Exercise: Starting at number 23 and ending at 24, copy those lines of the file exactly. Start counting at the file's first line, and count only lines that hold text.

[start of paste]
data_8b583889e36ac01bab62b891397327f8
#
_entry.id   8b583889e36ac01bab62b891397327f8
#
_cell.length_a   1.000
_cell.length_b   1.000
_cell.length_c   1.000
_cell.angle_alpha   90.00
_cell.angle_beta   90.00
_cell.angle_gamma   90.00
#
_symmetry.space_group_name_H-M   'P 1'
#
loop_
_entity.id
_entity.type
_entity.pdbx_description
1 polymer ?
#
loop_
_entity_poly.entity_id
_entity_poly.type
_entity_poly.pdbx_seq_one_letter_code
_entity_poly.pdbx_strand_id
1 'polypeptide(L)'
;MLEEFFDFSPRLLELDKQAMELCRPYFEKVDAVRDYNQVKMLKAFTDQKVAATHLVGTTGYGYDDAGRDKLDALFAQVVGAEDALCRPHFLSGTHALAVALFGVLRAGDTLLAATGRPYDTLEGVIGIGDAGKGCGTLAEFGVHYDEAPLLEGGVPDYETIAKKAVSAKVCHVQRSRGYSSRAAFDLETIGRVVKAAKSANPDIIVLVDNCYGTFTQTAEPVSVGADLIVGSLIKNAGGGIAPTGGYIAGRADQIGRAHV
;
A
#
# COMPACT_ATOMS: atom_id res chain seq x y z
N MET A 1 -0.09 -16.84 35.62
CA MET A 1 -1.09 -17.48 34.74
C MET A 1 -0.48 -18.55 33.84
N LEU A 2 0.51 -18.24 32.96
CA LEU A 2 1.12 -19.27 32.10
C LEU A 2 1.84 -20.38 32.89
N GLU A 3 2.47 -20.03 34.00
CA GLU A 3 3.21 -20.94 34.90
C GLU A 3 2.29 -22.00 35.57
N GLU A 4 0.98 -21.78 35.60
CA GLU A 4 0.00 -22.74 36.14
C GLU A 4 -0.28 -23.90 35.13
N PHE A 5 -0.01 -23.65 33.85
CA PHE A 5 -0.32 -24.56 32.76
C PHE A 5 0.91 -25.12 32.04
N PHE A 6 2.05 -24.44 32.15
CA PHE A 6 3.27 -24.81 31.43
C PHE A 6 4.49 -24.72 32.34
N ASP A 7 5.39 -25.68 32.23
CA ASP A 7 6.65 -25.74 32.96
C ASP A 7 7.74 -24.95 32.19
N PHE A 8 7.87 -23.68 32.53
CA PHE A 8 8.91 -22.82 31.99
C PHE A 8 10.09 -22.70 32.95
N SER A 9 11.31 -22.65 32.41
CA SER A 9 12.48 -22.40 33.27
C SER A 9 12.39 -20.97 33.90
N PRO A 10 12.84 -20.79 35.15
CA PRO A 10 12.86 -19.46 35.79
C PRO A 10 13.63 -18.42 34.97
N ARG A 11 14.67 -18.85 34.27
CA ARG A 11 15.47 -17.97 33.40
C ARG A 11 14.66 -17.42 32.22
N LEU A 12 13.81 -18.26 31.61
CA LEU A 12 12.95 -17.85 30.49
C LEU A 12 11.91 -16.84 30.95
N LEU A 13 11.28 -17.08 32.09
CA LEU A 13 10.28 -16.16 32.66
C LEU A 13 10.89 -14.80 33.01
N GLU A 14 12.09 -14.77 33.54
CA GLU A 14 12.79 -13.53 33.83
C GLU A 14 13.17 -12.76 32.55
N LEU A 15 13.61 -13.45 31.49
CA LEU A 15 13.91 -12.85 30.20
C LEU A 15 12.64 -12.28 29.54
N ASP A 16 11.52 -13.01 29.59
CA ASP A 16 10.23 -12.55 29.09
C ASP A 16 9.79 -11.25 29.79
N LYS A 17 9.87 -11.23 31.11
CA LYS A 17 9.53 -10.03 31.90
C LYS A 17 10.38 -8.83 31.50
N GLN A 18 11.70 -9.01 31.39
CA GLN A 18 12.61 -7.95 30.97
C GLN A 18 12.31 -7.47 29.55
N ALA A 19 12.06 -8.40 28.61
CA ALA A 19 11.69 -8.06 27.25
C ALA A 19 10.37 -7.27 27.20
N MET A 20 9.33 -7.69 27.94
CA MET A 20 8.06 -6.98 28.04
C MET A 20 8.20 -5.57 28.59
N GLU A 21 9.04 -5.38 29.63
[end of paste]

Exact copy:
_entity_poly.pdbx_seq_one_letter_code
_entity_poly.pdbx_strand_id